Malaria Prevention Programs Save Millions of Lives

FDA approved Artesunate for injection to treat severe malaria in adult and pediatric patients
Geneva (Vax Before Travel)

The 2020 edition of the World Malaria Report looks back at key events and milestones that helped shape the global response to the disease over the last 20 years, says the World Health Organization (WHO).

During these 2 decades, about 1.5 billion cases and 7.6 million deaths related to malaria were averted.

This year’s report, which was published on November 30, 2020, also features a special section on malaria and the COVID-19 pandemic and a detailed analysis on progress towards the 2020 milestones of WHO’s global malaria strategy.

As in past years, this WHO report includes an up-to-date assessment of malaria's burden at global, regional, and country levels. It tracks investments in malaria programs and research and progress across all intervention areas: prevention, diagnosis, treatment, and surveillance. 

There are also dedicated chapters on malaria elimination and key threats, such as insecticide and drug resistance.

The report is based on information received from national malaria control programs and other partners in 87 malaria-endemic countries; most of the data presented is from 2019.

Every year, millions of US residents travel to countries where malaria is present. About 2,000 cases of malaria are diagnosed in the USA annually, mostly in returned travelers, says the U.S. CDC.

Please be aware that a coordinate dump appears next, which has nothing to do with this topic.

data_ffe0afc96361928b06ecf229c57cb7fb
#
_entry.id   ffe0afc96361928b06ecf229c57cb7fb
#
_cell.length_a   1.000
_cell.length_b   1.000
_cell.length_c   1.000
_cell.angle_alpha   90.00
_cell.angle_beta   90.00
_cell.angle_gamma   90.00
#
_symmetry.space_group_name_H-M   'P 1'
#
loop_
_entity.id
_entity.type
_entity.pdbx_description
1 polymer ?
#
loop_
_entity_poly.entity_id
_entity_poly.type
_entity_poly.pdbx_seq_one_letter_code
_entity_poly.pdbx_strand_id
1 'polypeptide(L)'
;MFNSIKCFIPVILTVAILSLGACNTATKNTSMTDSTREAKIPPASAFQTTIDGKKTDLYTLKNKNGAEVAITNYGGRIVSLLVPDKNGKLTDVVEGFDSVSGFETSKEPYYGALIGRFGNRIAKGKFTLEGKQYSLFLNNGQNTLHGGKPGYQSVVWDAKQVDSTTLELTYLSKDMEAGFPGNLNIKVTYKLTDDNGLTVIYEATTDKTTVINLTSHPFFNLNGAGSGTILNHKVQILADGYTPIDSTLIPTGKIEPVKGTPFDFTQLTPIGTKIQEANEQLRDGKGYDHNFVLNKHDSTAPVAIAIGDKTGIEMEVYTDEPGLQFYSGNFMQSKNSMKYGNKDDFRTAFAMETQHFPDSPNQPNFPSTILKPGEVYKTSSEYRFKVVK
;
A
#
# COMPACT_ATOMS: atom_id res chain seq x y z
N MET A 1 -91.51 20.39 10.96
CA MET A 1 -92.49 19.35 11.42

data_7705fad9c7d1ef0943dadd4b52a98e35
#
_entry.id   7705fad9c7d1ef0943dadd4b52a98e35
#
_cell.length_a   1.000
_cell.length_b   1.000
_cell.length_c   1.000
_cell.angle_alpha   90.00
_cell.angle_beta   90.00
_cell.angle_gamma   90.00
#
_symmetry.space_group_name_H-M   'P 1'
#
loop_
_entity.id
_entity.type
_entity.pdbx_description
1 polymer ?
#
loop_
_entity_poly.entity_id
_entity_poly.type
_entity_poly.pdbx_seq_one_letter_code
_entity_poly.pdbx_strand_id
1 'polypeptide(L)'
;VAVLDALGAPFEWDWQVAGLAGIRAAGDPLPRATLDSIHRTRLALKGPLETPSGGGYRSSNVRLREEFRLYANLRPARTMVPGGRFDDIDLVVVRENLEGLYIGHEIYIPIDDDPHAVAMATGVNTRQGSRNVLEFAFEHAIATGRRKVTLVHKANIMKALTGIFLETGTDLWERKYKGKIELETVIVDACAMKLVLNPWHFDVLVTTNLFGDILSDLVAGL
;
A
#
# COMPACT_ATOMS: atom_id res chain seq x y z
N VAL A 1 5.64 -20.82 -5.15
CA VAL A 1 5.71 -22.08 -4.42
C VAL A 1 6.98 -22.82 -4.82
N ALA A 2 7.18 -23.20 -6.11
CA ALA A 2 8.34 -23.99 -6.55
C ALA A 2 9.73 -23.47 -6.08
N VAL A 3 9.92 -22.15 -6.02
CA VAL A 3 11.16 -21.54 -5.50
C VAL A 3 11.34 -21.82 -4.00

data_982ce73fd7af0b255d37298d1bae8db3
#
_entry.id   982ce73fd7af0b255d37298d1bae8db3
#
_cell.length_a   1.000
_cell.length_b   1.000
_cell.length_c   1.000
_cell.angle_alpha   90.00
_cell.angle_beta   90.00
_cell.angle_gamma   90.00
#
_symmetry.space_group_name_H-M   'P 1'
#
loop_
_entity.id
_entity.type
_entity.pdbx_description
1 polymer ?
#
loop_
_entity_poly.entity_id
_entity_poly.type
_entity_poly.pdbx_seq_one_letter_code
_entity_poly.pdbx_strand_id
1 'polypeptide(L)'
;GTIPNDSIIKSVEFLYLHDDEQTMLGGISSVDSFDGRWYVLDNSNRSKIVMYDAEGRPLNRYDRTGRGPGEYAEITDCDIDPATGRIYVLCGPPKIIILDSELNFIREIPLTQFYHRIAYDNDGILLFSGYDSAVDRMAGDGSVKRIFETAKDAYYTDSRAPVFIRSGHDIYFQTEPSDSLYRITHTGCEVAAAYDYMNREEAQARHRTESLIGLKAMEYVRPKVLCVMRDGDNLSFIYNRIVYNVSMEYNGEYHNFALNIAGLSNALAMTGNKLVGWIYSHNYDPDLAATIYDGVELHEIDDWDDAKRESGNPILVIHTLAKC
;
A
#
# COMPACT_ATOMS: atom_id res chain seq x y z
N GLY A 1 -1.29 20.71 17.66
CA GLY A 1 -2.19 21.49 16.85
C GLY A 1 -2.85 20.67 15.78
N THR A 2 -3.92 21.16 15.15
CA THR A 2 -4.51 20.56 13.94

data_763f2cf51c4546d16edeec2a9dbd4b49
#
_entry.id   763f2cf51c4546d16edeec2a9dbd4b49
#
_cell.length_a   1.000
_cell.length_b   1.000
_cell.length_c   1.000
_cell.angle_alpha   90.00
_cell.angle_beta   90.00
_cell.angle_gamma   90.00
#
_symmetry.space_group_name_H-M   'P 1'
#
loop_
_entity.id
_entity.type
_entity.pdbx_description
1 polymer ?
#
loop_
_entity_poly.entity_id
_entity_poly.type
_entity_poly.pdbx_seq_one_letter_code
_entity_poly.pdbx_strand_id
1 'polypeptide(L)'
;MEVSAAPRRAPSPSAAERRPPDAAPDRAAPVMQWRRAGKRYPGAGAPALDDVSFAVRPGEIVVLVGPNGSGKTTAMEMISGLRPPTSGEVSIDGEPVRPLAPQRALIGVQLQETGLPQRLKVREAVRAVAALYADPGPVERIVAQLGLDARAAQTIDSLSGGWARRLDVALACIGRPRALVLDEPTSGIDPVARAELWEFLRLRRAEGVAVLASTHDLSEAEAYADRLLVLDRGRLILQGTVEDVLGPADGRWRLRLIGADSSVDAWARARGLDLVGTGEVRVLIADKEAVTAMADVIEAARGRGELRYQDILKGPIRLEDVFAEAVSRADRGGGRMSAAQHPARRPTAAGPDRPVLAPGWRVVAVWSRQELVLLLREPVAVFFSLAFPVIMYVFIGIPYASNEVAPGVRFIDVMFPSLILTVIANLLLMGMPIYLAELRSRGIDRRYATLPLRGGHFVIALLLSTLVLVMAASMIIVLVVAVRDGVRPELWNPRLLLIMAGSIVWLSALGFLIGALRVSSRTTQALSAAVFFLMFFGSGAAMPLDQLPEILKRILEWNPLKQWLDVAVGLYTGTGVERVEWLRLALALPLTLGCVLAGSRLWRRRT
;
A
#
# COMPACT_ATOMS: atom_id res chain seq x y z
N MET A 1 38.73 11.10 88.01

Travelers to sub-Saharan Africa have the greatest risk of both getting malaria and dying from their infection. However, all travelers to countries where malaria is present may be at risk for infection.

Previously, during May 2020, the U.S. Food and Drug Administration (FDA) announced the approval of Artesunate for injection to treat severe malaria in adult and pediatric patients. 

This is important news since there was no FDA-approved drug to treat severe malaria in the USA since the manufacturer discontinued quinidine marketing in March 2019.

“This approval will now give patients more access to a lifesaving drug,” said John Farley, M.D., acting director of the Office of Infectious Diseases in the FDA’s Center for Drug Evaluation and Research.

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